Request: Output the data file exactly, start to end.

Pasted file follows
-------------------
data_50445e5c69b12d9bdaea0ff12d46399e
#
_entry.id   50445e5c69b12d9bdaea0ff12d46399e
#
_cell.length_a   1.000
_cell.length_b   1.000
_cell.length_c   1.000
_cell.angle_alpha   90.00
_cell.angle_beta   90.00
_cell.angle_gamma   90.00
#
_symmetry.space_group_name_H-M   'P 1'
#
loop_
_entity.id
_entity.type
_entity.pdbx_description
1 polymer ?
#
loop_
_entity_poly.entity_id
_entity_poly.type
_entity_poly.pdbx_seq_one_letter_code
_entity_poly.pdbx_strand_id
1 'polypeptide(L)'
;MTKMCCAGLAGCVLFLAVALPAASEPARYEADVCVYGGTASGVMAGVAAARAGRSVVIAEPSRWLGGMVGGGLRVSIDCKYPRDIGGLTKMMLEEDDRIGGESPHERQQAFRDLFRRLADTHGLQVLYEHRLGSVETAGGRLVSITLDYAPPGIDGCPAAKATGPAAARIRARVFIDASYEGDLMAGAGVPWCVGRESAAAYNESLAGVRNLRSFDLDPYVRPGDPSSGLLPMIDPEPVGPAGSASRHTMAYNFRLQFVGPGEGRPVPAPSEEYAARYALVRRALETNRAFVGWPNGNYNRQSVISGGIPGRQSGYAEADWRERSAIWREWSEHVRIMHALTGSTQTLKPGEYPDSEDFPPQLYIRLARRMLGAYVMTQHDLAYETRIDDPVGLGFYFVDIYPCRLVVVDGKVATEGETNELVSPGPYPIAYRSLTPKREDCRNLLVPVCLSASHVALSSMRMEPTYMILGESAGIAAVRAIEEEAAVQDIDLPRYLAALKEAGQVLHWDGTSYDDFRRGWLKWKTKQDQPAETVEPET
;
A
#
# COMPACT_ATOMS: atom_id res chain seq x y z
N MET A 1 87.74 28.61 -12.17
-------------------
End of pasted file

data_50445e5c69b12d9bdaea0ff12d46399e
#
_entry.id   50445e5c69b12d9bdaea0ff12d46399e
#
_cell.length_a   1.000
_cell.length_b   1.000
_cell.length_c   1.000
_cell.angle_alpha   90.00
_cell.angle_beta   90.00
_cell.angle_gamma   90.00
#
_symmetry.space_group_name_H-M   'P 1'
#
loop_
_entity.id
_entity.type
_entity.pdbx_description
1 polymer ?
#
loop_
_entity_poly.entity_id
_entity_poly.type
_entity_poly.pdbx_seq_one_letter_code
_entity_poly.pdbx_strand_id
1 'polypeptide(L)'
;MTKMCCAGLAGCVLFLAVALPAASEPARYEADVCVYGGTASGVMAGVAAARAGRSVVIAEPSRWLGGMVGGGLRVSIDCKYPRDIGGLTKMMLEEDDRIGGESPHERQQAFRDLFRRLADTHGLQVLYEHRLGSVETAGGRLVSITLDYAPPGIDGCPAAKATGPAAARIRARVFIDASYEGDLMAGAGVPWCVGRESAAAYNESLAGVRNLRSFDLDPYVRPGDPSSGLLPMIDPEPVGPAGSASRHTMAYNFRLQFVGPGEGRPVPAPSEEYAARYALVRRALETNRAFVGWPNGNYNRQSVISGGIPGRQSGYAEADWRERSAIWREWSEHVRIMHALTGSTQTLKPGEYPDSEDFPPQLYIRLARRMLGAYVMTQHDLAYETRIDDPVGLGFYFVDIYPCRLVVVDGKVATEGETNELVSPGPYPIAYRSLTPKREDCRNLLVPVCLSASHVALSSMRMEPTYMILGESAGIAAVRAIEEEAAVQDIDLPRYLAALKEAGQVLHWDGTSYDDFRRGWLKWKTKQDQPAETVEPET
;
A
#
# COMPACT_ATOMS: atom_id res chain seq x y z
N MET A 1 87.74 28.61 -12.17